Directed by: Leigh Whannell
Premise: A prequel to the original Insidious. A psychic (Lin Shaye) agrees to help a crippled teenager (Stefanie Scott) who is being tormented by a supernatural force.
What Works: Horror sequels don’t have a very good reputation and follow ups in this genre are frequently disappointing. However, Insidious: Chapter 3 bucks the trend and is arguably the best film in this series. This is a PG-13 horror film but the moviemakers have created a very powerful atmosphere of dread that carries the film even through its weaker moments. Like a lot of recent haunting pictures, Insidious: Chapter 3 is based on long silences punctuated by sudden crashes of sound. But the filmmakers of this entry are not obnoxious with that strategy. They don’t use jump scares as red herrings and most scenes build very carefully and deliberately to their climax. Like action movies, horror films tend to be purely cinematic; their success or failure depends on a very careful and controlled use of both sound and image. Insidious: Chapter 3 has an appropriately dark color scheme but the portions taking place in the world of the living aren’t overly stylized. One of the successes of the Insidious films has been the overlap of the physical and spiritual world and that is done very well in the third installment. Some of the visuals are reminiscent of Lucio Fulci’s The Beyond and the better sequels in the Nightmare on Elm Street series and Insidious: Chapter 3 transitions smoothly from one world to the next, creating some frightening disorientation. The filmmakers also use sound effectively. The Insidious series uses a distinct yet non-melodic musical signature that sounds like the howling of a ghost or the sound of fingernails scraping a chalkboard. This film uses that music as well as stingers that coincide with jump scares and the music mixes with other effectively placed sound effects. As such, Insidious: Chapter 3 plays like a cinematic haunted house and it creates an atmosphere that sustains the viewer’s fear while executing shocks at a regular pace.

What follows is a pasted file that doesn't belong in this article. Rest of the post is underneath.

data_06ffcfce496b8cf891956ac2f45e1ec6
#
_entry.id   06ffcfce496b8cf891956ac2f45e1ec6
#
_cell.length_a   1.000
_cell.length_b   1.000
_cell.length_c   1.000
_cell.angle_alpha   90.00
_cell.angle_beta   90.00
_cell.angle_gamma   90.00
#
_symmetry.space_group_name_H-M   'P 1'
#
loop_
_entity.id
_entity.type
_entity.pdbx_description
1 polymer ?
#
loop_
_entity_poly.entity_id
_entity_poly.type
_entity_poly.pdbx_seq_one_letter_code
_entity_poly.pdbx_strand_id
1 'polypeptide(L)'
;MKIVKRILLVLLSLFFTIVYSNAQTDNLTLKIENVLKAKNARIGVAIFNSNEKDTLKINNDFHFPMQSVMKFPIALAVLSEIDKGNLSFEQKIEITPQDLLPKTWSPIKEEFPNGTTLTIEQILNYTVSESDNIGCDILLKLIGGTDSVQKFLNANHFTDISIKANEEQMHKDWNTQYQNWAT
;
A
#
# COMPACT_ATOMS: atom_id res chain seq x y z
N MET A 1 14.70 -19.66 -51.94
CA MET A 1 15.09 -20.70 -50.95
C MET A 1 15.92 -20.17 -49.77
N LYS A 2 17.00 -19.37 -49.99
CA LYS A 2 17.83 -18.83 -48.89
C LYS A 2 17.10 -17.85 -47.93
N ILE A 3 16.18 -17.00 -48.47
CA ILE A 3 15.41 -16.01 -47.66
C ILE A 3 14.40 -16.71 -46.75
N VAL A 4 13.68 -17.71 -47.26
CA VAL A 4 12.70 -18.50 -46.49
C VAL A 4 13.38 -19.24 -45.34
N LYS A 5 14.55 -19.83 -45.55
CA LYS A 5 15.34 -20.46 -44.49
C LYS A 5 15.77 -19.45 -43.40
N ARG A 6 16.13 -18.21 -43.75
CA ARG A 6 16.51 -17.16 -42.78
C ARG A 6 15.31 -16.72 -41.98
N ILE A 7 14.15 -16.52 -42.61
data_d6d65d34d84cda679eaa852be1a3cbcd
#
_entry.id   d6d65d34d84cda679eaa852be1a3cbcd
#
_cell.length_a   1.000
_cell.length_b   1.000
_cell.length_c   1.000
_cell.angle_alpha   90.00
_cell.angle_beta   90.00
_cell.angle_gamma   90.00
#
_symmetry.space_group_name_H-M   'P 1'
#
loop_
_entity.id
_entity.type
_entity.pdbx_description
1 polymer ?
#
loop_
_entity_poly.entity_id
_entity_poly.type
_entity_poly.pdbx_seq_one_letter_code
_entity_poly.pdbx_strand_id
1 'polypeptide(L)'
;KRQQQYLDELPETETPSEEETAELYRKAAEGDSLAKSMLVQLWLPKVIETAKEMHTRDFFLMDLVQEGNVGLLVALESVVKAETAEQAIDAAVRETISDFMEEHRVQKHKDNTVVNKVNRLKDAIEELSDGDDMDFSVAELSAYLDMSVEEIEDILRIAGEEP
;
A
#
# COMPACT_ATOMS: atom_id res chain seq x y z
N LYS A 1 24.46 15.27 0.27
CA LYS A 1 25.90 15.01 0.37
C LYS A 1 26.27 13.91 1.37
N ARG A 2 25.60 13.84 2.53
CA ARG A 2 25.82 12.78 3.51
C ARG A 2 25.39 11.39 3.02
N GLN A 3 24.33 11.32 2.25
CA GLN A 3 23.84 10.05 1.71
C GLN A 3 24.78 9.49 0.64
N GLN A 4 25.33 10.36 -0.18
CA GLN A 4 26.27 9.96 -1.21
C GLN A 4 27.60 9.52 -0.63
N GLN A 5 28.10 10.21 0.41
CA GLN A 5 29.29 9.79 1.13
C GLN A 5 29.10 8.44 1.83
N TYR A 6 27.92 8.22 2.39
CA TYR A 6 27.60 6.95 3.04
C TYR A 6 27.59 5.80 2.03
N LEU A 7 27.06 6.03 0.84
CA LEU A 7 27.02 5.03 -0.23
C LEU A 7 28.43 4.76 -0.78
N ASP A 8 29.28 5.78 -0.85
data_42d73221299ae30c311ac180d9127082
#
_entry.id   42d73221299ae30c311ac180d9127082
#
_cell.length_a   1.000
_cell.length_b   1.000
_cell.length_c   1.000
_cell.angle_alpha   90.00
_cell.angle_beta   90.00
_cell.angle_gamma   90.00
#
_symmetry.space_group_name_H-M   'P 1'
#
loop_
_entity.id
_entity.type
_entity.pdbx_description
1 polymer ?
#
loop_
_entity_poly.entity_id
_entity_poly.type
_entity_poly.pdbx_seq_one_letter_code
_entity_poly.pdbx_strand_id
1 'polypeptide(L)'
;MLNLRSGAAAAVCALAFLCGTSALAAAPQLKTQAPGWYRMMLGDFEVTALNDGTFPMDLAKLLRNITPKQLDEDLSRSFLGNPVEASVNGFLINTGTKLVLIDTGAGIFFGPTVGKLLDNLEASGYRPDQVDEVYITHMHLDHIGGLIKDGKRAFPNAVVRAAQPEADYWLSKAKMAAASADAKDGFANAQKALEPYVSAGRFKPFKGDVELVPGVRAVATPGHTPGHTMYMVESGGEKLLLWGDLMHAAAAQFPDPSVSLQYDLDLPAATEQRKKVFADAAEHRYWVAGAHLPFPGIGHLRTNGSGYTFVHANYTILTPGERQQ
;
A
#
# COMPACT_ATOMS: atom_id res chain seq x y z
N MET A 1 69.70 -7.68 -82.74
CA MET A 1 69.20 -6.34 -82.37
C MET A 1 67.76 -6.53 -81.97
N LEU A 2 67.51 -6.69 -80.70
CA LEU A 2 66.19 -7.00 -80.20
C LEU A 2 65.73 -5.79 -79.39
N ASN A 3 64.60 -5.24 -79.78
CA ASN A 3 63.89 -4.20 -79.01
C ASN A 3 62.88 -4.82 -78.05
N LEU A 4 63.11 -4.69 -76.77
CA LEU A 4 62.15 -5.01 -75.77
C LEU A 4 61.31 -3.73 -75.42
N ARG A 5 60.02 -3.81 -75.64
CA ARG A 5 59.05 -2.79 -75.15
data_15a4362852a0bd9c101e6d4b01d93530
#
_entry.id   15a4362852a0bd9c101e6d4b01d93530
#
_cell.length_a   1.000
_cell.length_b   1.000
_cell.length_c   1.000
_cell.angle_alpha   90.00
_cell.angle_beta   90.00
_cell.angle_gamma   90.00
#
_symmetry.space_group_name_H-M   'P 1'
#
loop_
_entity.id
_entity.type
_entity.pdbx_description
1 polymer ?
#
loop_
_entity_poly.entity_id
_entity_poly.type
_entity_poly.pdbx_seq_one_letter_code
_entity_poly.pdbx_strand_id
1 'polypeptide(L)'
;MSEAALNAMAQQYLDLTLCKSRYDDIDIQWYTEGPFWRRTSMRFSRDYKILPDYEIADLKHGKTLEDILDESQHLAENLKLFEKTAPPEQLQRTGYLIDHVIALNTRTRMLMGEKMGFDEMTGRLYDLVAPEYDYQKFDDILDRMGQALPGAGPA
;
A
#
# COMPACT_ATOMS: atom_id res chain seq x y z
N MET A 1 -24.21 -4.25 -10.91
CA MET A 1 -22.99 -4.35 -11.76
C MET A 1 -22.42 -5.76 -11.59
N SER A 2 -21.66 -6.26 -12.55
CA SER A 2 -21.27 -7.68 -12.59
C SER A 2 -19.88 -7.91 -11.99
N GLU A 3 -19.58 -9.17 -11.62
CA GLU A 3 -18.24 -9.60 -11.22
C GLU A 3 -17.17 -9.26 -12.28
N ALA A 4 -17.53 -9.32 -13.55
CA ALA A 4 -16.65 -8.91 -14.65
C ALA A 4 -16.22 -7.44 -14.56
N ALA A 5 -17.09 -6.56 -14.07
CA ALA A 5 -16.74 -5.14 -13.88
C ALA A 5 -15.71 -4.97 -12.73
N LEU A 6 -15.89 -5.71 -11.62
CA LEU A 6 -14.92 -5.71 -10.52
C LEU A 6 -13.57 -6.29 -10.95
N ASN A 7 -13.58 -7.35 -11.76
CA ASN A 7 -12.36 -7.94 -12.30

What Doesn’t: One of the recent innovations of Hollywood franchising has been the advent of prequels. Whether this phenomenon is good or bad is debatable. Done well, a prequel can tell its own satisfying story while informing and enhancing the audience’s understanding of the pre-existing films. But prequels are also inherently problematic because their existence means that the original story was somehow incomplete; stories begin where the relevant action starts but a prequel supposes that the original story is incomplete and that the relevant action began earlier. Of course, most prequels aren’t created with these theoretical storytelling principles in mind and many prequels are artistically bankrupt cash grabs. In and of itself, Insidious: Chapter 3 is a satisfying movie but as a prequel it falls short. The film does not really tell us anything about the original Insidious movies or about the one returning character, the psychic played by Lin Shaye. The tenuousness of the links between this film and other Insidious movies is most obvious in the ending which shoehorns in references to the earlier films. Insidious: Chapter 3 succeeds primarily due to its atmosphere. The film is intended to give the audience a scare and it does that. But the characters of Insidious: Chapter 3 aren’t very interesting nor do they exist beyond a superficial level. The storytelling is also thin. The supernatural element lacks the internal logic of A Nightmare on Elm Street or Poltergeist; characters go in and out of the underworld at will. The film also lacks subtext to the terror. The best ghost stories tend to have something more at stake than the obvious—getting into the unconscious is what makes horror films terrifying—but everything about this story is on the surface.
Bottom Line: Insidious: Chapter 3 is a satisfying horror film. The movie hasn’t got much to it beyond the obvious but it does provide the spookiness and the shocks that its PG-13 audience will be looking for.
Episode: #547 (June 21, 2015)